What are the indications for radiation therapy as the primary form of treatment for metastatic spinal lesions

Radiation therapy plays a role in the treatment of malignancies by promoting reossification of the vertebral body and reducing tumor load. Pain relief has been reported in up to 80% of patients receiving radiation. Use of a spinal orthosis for 3 months following radiation therapy is recommended to prevent development of spinal fracture and instability. Tumors that are sensitive to radiation therapy include lung, breast, and prostate cancer, as well as lymphoma and myeloma. Radioresistant tumors include GI adenocarcinoma, metastatic melanoma, thyroid carcinoma, and renal cell carcinoma. Potential indications for radiation therapy as the primary form of treatment for metastatic spinal lesions include radiosensitive tumors with stable or slowly progressive neurologic symptoms, spinal canal compromise secondary to soft tissue tumor lesions, and patients who are not candidates for surgery due to medical comorbidities.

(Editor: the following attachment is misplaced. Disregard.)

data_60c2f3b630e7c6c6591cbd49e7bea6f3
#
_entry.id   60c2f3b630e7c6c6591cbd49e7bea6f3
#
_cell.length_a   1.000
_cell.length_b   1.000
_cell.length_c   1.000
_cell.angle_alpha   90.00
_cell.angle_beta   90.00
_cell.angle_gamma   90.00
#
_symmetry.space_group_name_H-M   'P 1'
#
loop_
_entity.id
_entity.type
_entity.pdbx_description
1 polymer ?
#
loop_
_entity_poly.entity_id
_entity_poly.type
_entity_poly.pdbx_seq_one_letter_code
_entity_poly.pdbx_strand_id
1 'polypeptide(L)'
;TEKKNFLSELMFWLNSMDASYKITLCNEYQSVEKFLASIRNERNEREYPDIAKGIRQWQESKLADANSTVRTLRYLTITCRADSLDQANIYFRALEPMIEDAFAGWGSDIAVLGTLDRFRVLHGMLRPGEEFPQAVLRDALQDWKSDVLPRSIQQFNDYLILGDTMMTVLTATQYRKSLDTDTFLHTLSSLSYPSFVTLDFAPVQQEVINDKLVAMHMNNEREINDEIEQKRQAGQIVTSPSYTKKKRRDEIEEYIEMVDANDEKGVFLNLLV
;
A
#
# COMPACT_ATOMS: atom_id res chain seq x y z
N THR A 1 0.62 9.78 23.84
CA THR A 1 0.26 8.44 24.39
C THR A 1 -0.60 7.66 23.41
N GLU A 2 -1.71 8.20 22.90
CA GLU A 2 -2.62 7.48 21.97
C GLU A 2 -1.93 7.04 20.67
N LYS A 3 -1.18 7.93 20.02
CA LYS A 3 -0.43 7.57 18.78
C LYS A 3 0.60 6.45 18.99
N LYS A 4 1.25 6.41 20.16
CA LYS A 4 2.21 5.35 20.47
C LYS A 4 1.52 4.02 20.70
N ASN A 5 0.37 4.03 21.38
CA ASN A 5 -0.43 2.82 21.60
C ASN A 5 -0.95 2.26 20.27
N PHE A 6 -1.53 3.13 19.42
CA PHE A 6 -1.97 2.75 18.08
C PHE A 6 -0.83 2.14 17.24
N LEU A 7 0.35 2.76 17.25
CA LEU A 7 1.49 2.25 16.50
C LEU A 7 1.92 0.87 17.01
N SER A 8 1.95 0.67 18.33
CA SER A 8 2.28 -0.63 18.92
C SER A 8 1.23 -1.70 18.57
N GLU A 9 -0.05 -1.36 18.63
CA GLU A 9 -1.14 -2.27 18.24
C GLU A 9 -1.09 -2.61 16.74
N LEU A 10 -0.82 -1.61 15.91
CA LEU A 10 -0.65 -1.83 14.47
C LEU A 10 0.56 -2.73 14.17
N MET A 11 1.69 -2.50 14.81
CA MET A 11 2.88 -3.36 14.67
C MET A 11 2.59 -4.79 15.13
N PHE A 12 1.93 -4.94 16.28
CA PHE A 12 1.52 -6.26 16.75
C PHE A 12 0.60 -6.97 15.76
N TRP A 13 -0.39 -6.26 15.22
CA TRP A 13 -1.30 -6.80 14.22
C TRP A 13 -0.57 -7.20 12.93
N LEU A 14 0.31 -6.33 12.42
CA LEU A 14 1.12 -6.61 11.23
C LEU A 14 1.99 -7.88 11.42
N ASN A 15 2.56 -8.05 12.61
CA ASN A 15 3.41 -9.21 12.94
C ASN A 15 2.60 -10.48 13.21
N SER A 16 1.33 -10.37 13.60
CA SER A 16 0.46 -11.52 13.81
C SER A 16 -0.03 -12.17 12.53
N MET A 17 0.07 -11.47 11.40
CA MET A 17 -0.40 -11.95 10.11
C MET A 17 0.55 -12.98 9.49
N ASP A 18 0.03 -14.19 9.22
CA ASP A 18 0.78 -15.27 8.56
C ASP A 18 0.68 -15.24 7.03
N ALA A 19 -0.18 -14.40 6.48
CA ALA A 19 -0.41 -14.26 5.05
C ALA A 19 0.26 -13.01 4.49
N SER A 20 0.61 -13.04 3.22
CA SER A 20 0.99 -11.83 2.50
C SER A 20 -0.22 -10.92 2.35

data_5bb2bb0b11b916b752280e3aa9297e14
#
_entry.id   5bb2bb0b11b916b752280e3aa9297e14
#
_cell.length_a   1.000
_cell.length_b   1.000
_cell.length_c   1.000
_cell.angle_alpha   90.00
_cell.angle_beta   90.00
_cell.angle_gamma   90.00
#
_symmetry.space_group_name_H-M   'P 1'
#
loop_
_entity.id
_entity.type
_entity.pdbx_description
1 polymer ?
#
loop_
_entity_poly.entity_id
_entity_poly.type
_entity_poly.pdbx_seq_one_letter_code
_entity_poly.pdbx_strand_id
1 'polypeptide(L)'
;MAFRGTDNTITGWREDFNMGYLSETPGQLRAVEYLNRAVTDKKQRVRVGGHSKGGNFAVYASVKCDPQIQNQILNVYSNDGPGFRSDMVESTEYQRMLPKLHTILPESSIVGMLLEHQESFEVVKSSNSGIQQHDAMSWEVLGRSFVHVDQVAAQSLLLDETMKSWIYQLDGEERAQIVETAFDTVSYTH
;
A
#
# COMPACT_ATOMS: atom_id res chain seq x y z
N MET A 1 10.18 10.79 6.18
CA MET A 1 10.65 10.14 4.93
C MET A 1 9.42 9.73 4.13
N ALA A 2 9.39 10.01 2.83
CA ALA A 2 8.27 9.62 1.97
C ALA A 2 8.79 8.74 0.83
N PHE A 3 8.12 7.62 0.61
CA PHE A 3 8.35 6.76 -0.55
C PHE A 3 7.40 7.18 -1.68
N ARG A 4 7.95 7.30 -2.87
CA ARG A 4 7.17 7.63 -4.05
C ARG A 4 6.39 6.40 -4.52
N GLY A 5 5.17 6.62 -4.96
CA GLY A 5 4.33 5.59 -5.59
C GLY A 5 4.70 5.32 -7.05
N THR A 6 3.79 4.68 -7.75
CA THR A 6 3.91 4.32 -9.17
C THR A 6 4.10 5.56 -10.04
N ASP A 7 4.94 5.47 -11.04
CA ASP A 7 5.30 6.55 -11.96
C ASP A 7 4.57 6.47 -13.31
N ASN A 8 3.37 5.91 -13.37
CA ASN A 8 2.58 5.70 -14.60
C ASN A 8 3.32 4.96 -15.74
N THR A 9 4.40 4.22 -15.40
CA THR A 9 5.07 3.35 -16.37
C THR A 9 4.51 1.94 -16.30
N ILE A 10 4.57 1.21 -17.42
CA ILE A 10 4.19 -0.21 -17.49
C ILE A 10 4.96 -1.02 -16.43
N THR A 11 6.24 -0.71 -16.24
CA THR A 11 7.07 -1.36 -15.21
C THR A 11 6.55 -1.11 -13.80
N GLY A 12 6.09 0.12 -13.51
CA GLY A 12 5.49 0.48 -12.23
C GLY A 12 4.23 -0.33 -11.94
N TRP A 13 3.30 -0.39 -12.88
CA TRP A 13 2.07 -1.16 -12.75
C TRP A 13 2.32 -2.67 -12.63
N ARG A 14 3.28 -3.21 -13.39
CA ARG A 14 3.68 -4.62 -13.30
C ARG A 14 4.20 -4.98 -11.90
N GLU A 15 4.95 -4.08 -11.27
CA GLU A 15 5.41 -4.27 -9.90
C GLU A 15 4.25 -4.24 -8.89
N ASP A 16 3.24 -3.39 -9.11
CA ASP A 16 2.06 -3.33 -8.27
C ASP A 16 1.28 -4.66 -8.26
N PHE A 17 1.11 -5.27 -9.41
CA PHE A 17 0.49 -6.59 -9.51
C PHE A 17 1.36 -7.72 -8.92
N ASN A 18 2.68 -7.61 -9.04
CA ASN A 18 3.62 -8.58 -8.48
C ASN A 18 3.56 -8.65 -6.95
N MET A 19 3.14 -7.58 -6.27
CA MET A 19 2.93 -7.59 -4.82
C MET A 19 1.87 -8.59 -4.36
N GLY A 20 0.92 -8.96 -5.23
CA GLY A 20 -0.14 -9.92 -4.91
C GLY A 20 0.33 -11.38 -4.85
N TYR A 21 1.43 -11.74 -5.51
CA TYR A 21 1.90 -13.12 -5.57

Radiation therapy is not indicated for patients with spinal canal compromise secondary to bone or for patients with spinal instability due to metastatic spinal disease. Patients with metastatic disease and epidural compression who are surgically treated with spinal cord decompression and reconstruction followed by radiation have been shown to have more favorable outcomes (improved neurologic function and pain relief) than patients treated with radiation alone.

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